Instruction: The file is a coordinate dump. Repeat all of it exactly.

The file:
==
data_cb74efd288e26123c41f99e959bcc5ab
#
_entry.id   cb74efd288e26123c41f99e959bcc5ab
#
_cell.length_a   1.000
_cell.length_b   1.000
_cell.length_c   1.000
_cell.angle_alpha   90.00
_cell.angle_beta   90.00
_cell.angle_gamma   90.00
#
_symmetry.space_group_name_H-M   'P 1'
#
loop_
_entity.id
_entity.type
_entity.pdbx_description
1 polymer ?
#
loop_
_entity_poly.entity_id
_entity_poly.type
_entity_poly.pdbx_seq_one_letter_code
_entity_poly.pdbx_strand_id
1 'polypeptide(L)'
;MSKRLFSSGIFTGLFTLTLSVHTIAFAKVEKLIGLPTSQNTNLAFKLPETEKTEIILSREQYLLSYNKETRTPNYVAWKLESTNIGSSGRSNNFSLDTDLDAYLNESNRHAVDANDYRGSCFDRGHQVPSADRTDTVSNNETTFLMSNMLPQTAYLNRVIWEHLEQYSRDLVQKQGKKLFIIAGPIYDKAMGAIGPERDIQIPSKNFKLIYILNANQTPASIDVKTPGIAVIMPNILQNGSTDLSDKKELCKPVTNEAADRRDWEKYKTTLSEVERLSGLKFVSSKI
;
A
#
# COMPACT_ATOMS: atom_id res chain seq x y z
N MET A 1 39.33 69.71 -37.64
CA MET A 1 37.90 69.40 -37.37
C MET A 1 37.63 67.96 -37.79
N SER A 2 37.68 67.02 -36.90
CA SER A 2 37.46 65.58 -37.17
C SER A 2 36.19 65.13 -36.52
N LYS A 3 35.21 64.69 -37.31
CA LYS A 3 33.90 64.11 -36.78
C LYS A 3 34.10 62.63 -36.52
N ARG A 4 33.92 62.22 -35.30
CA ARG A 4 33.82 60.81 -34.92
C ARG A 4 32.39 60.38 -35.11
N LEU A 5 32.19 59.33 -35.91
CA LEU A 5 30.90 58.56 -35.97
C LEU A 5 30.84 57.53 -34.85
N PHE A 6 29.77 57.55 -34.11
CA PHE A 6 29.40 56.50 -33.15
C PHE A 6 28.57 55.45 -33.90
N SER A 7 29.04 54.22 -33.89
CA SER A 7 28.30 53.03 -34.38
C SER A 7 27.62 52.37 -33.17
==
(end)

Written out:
data_cb74efd288e26123c41f99e959bcc5ab
#
_entry.id   cb74efd288e26123c41f99e959bcc5ab
#
_cell.length_a   1.000
_cell.length_b   1.000
_cell.length_c   1.000
_cell.angle_alpha   90.00
_cell.angle_beta   90.00
_cell.angle_gamma   90.00
#
_symmetry.space_group_name_H-M   'P 1'
#
loop_
_entity.id
_entity.type
_entity.pdbx_description
1 polymer ?
#
loop_
_entity_poly.entity_id
_entity_poly.type
_entity_poly.pdbx_seq_one_letter_code
_entity_poly.pdbx_strand_id
1 'polypeptide(L)'
;MSKRLFSSGIFTGLFTLTLSVHTIAFAKVEKLIGLPTSQNTNLAFKLPETEKTEIILSREQYLLSYNKETRTPNYVAWKLESTNIGSSGRSNNFSLDTDLDAYLNESNRHAVDANDYRGSCFDRGHQVPSADRTDTVSNNETTFLMSNMLPQTAYLNRVIWEHLEQYSRDLVQKQGKKLFIIAGPIYDKAMGAIGPERDIQIPSKNFKLIYILNANQTPASIDVKTPGIAVIMPNILQNGSTDLSDKKELCKPVTNEAADRRDWEKYKTTLSEVERLSGLKFVSSKI
;
A
#
# COMPACT_ATOMS: atom_id res chain seq x y z
N MET A 1 39.33 69.71 -37.64
CA MET A 1 37.90 69.40 -37.37
C MET A 1 37.63 67.96 -37.79
N SER A 2 37.68 67.02 -36.90
CA SER A 2 37.46 65.58 -37.17
C SER A 2 36.19 65.13 -36.52
N LYS A 3 35.21 64.69 -37.31
CA LYS A 3 33.90 64.11 -36.78
C LYS A 3 34.10 62.63 -36.52
N ARG A 4 33.92 62.22 -35.30
CA ARG A 4 33.82 60.81 -34.92
C ARG A 4 32.39 60.38 -35.11
N LEU A 5 32.19 59.33 -35.91
CA LEU A 5 30.90 58.56 -35.97
C LEU A 5 30.84 57.53 -34.85
N PHE A 6 29.77 57.55 -34.11
CA PHE A 6 29.40 56.50 -33.15
C PHE A 6 28.57 55.45 -33.90
N SER A 7 29.04 54.22 -33.89
CA SER A 7 28.30 53.03 -34.38
C SER A 7 27.62 52.37 -33.17